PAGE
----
Surely such a magazine would find itself in court ?
Or as is perhaps the case ST missed nothing and stands by every single word in his buy recc for MMC|
|okay no problem|
|So am I and I ask the question seriously its not meant to be a dig toward you or anyone else.|
|yes very good
i'm just trying to establish a true picture of the current situation and whether or not Simon's article is slightly misleading or not.
just want to know one way or the other
nothing wrong with that|
|So is Richard Griffiths wrong and he doesn't know all of this? and is buying up all the shares he can without realising he is making a big mistake ?
Or is he on the ball and knows exactly why he is buying up every share he can in the market ?
Must be one of the two ?|
|if that is correct, then yes these WERE worth buying at 3p|
|Simon gives a "pro forma nav" here of £76.4m
Does that include intangibles of £47m
if it does and you subtract the 47m, that leaves a tangible NAV estimate of 29.4m or just 5.8p per share
please corrrect me if wrong|
|So it's back to Alexander Proudfoot: anyone remember the late 1980's when Proudfoot was a roaring Christopher Mills' shell reverse takeover and Lord Stevens of Ludgate (as he is nowadays), chairman? Seem to recall the stock was 300p or better; quite representing the top of the market, before the October 1987 crash. Since then they have obviously gone round in circles and blown shareholder value, but some people got paid very nicely. Perennial dilemma with Proudfoot bid speculation is short revenue visibility (clients' productivity improvement projects being relatively one-off) and the assets being flighty executives.|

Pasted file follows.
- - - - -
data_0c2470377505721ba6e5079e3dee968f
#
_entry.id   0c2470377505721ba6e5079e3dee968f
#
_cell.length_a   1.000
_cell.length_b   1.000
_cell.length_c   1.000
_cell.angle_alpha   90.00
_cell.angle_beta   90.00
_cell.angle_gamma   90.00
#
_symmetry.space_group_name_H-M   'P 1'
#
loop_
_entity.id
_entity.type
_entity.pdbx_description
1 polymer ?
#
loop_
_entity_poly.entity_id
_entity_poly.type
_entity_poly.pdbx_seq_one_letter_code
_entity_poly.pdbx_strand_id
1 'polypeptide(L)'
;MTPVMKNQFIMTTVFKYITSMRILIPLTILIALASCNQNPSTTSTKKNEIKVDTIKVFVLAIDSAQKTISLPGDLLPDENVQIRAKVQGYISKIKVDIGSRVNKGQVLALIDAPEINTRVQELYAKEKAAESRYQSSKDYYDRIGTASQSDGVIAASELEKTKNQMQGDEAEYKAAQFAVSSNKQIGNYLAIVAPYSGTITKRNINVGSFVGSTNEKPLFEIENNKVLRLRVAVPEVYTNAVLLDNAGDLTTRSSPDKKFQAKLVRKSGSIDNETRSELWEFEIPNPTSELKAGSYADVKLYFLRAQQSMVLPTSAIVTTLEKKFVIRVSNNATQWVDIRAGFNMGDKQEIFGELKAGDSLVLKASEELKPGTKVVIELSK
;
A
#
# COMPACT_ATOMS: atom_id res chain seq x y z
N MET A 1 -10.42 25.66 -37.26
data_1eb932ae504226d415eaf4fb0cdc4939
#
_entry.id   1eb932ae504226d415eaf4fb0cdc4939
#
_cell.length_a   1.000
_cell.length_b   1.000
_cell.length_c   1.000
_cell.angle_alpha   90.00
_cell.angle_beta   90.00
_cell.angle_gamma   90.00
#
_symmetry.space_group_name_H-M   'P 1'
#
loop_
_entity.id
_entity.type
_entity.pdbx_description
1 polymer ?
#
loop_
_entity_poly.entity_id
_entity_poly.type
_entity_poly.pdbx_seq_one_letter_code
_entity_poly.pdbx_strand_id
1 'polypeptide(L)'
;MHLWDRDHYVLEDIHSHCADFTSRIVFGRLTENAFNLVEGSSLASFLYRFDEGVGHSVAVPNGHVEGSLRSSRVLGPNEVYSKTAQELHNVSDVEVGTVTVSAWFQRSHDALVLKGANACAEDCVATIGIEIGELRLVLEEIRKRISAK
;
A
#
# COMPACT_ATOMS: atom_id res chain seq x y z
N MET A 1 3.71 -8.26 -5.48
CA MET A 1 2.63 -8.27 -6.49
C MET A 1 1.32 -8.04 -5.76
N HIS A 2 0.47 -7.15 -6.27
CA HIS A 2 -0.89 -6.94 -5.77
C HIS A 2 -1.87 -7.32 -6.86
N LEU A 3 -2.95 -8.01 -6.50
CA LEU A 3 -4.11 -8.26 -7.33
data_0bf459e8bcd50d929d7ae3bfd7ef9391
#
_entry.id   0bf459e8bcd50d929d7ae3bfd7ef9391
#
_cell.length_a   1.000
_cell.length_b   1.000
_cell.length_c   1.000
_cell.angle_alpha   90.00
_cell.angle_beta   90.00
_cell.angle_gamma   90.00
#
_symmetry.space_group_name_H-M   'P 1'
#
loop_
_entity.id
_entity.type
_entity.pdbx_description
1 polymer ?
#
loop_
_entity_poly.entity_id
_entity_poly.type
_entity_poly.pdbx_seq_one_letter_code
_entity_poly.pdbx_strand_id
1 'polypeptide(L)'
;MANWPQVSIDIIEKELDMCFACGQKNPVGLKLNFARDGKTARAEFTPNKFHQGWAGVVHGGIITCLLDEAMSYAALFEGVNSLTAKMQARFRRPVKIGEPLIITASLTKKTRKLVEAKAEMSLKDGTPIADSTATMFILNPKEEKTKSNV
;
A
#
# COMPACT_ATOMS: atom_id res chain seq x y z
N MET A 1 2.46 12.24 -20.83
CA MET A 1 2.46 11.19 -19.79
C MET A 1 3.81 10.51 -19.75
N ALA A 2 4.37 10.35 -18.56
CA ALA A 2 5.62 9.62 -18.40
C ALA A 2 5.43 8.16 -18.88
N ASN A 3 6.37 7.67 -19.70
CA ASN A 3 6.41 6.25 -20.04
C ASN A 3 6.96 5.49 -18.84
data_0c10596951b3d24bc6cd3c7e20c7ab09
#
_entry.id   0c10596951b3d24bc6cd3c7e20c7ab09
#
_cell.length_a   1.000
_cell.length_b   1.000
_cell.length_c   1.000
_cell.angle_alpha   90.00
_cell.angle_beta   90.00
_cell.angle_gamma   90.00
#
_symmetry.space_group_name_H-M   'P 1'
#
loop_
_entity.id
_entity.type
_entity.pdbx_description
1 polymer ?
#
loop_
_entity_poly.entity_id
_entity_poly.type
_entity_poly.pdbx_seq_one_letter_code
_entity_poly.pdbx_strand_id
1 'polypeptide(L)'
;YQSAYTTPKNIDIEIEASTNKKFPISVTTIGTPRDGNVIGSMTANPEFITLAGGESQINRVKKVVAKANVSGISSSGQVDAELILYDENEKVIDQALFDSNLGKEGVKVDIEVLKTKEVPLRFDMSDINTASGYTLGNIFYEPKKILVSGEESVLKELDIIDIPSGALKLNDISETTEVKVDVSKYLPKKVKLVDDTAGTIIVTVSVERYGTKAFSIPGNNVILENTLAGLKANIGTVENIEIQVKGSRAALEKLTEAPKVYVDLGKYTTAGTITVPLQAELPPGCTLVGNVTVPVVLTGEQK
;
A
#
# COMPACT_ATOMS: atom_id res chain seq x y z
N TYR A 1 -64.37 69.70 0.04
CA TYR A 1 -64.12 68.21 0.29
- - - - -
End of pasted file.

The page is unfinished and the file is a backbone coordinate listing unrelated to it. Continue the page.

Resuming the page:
|IC Bargain Portfolio tip for 2017
"This means that effectively Management Consulting received an extra £9.6m of cash proceeds after accounting for transaction fees, non-recurring costs and tax expenses. So, after factoring in all of the disposals made since the end of June last year, I calculate that the company’s pro-forma NAV is around £76.4m, of which net funds account for £62.3m. That cash pile is worth 12.3p a share, or double the current share price.
Bearing this in mind, with the company capitalised at just £33m, over 80 per cent of the fixed assets worth £53.5m are in the price for free, albeit these include £47m of intangible assets. It wouldn’t surprise me at all if predators started sniffing around given the value on offer here. Buy."
ST thinks a predator will buy them out soon.|
|Yes but is it the bargain that Simon portrays when you factor in the pension deficit ?
Can't just look at cash and ignore the liabilities|
|ST Bargain Portfolio Tip|
|I'm certainly not either. I followed battlebus in here a few weeks ago.|
|Don't know but not complaining. Maybe they're going to sell Proudfoot.|
|Lordy. What's happening here?|
|Up 66% from lows. You should have bought at 3p diku...|
|Ok tell me do those insiders get free share options....& if so did they get the 14p cash on those shares?...|
|Lol lucky guess.|